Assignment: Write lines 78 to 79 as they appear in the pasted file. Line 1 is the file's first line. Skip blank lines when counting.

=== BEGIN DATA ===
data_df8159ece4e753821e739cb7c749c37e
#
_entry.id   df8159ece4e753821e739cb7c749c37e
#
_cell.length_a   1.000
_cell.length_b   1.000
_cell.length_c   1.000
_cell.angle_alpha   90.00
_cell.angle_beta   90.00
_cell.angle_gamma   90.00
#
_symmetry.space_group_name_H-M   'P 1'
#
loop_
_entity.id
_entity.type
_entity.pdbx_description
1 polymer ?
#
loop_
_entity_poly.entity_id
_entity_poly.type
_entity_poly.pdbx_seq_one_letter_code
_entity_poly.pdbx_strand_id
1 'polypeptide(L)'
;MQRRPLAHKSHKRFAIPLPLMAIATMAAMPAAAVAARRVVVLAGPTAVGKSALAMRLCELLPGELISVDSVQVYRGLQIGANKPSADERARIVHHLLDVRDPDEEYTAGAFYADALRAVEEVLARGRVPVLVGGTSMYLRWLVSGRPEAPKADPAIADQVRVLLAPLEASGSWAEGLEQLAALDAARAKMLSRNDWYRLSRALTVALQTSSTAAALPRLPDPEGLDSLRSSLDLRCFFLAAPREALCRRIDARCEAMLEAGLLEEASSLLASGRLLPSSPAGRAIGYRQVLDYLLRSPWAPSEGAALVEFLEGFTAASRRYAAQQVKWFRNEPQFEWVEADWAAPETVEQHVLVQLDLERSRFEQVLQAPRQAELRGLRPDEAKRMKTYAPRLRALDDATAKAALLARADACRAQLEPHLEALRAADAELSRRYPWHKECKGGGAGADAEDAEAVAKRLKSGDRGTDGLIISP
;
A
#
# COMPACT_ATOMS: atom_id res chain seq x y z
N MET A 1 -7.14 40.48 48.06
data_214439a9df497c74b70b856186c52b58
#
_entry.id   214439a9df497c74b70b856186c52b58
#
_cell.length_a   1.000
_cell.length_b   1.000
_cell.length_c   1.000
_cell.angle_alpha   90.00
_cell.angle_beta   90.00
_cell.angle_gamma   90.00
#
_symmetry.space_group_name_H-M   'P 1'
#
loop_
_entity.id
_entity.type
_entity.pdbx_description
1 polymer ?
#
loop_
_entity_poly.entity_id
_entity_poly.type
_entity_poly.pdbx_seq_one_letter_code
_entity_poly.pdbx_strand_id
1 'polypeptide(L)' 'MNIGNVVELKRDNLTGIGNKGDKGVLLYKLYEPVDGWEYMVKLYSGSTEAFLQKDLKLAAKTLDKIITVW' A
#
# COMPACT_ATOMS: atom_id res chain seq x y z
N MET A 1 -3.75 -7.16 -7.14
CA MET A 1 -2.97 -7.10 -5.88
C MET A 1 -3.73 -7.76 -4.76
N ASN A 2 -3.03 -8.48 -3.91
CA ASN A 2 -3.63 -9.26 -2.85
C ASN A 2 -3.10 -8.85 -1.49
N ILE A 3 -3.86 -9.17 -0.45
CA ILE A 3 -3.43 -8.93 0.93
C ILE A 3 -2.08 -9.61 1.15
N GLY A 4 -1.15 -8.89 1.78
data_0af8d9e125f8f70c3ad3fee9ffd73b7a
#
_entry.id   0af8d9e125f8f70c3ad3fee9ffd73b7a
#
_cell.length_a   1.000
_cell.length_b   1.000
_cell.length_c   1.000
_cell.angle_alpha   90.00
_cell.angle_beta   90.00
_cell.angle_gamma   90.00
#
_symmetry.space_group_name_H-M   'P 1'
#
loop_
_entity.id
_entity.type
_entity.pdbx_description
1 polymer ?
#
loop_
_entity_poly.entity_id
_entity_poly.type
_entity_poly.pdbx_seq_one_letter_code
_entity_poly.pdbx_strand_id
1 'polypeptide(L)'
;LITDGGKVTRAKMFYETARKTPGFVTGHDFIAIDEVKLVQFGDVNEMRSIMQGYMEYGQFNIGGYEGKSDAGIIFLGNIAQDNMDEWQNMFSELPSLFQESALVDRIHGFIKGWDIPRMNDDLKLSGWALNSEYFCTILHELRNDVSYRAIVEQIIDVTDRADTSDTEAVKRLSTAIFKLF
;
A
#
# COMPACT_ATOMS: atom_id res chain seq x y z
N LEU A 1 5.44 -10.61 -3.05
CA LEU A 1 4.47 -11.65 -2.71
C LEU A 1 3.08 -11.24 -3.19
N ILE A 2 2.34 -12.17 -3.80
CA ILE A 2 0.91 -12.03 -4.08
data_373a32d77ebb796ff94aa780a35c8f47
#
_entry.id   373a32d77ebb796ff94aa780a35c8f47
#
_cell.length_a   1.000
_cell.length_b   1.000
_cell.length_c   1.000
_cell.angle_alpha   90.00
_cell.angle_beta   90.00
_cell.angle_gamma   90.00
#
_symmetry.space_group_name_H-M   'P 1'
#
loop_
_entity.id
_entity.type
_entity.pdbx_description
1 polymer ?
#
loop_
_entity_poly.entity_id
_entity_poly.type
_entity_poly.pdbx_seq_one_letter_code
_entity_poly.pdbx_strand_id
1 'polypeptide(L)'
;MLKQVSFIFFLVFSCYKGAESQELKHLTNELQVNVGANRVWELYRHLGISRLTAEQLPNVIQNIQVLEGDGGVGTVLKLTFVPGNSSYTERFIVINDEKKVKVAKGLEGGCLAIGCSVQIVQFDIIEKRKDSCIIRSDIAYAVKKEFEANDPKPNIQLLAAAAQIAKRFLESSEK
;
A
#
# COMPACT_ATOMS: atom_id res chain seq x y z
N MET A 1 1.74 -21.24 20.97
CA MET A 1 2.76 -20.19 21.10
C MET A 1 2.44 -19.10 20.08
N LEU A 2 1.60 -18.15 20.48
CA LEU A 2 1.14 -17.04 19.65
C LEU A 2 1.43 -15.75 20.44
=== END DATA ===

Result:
_cell.angle_gamma   90.00
#